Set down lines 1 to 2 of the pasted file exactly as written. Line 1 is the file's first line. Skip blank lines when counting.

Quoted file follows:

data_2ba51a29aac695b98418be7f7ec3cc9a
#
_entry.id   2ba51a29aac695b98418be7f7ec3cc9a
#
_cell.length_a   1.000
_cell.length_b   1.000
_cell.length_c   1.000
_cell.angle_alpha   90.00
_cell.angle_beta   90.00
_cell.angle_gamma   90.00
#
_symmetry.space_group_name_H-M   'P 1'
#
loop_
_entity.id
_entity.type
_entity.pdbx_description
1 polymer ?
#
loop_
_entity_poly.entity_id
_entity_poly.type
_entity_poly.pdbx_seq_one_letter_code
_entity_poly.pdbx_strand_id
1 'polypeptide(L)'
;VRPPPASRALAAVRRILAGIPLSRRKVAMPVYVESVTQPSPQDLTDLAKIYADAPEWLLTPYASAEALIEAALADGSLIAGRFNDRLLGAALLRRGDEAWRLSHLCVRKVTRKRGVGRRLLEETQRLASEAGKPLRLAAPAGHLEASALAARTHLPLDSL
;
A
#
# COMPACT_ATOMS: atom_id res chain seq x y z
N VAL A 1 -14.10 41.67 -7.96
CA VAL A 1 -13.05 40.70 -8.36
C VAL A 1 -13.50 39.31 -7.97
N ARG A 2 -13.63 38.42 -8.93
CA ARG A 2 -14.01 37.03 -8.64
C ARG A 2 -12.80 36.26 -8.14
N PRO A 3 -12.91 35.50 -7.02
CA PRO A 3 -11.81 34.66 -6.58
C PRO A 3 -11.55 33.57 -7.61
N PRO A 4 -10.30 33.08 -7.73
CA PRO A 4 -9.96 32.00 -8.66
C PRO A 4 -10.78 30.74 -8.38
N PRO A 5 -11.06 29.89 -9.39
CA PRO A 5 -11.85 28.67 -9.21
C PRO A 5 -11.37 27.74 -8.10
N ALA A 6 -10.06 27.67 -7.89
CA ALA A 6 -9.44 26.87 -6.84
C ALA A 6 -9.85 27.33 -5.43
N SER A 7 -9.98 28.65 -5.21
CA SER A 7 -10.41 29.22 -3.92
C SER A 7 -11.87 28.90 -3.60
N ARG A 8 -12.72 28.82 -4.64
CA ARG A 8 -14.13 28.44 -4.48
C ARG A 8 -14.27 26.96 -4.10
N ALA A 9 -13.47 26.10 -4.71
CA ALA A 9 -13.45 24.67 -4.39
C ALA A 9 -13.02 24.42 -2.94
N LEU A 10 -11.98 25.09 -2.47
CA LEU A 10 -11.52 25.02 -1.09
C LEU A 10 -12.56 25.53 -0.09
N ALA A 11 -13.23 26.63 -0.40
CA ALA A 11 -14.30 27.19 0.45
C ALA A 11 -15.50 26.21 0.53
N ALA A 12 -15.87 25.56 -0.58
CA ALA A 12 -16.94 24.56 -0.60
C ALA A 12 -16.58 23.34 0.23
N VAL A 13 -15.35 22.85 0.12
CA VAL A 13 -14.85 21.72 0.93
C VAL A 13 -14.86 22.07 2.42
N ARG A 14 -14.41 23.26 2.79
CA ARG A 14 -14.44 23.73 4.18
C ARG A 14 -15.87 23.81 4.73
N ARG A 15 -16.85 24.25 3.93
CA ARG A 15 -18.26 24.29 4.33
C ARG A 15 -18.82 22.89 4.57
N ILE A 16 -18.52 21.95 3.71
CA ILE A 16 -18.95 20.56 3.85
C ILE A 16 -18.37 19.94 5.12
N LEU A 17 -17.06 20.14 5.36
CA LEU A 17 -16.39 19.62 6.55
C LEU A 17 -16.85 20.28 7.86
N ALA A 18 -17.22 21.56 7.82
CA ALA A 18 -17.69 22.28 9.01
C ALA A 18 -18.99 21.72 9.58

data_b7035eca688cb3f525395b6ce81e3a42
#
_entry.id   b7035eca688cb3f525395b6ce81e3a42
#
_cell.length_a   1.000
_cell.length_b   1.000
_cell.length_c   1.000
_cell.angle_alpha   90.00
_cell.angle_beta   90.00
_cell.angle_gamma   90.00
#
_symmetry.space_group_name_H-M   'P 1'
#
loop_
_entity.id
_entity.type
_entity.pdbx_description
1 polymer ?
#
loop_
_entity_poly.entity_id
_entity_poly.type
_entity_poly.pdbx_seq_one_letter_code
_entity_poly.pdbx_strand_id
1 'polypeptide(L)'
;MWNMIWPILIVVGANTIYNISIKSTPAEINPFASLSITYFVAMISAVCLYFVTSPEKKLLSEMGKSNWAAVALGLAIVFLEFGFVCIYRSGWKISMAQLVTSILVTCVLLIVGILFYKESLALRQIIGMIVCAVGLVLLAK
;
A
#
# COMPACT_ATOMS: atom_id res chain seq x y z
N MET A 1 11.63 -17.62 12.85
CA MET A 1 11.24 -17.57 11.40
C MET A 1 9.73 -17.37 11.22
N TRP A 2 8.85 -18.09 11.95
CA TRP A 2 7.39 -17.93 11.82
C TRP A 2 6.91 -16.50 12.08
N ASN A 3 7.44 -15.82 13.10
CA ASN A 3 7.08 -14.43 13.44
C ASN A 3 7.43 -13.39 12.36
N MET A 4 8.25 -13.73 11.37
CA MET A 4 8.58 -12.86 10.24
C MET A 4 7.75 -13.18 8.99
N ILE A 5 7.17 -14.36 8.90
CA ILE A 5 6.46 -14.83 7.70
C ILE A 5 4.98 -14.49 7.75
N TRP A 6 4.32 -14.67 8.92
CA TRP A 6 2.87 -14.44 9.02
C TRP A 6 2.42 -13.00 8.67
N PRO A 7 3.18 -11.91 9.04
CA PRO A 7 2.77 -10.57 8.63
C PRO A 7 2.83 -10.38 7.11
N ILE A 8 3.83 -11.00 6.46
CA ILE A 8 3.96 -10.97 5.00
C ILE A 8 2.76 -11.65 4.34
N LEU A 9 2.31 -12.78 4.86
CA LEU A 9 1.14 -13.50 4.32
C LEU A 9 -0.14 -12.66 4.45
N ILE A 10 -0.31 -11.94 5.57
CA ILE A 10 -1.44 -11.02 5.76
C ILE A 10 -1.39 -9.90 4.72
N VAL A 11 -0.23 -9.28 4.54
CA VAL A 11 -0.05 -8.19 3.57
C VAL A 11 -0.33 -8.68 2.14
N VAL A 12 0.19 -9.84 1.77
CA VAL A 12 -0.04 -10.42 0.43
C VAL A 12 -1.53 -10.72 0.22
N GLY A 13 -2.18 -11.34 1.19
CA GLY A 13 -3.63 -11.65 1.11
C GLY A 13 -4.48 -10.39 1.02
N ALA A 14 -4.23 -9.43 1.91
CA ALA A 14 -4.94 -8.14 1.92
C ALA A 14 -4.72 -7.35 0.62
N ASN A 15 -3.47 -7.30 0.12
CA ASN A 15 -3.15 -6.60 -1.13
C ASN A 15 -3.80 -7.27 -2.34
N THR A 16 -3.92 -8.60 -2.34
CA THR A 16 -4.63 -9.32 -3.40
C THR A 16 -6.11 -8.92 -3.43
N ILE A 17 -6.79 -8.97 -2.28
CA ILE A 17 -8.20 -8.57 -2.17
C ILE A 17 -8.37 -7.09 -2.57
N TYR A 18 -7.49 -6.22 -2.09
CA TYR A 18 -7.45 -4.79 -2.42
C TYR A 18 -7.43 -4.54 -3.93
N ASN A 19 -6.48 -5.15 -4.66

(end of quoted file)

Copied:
data_2ba51a29aac695b98418be7f7ec3cc9a
#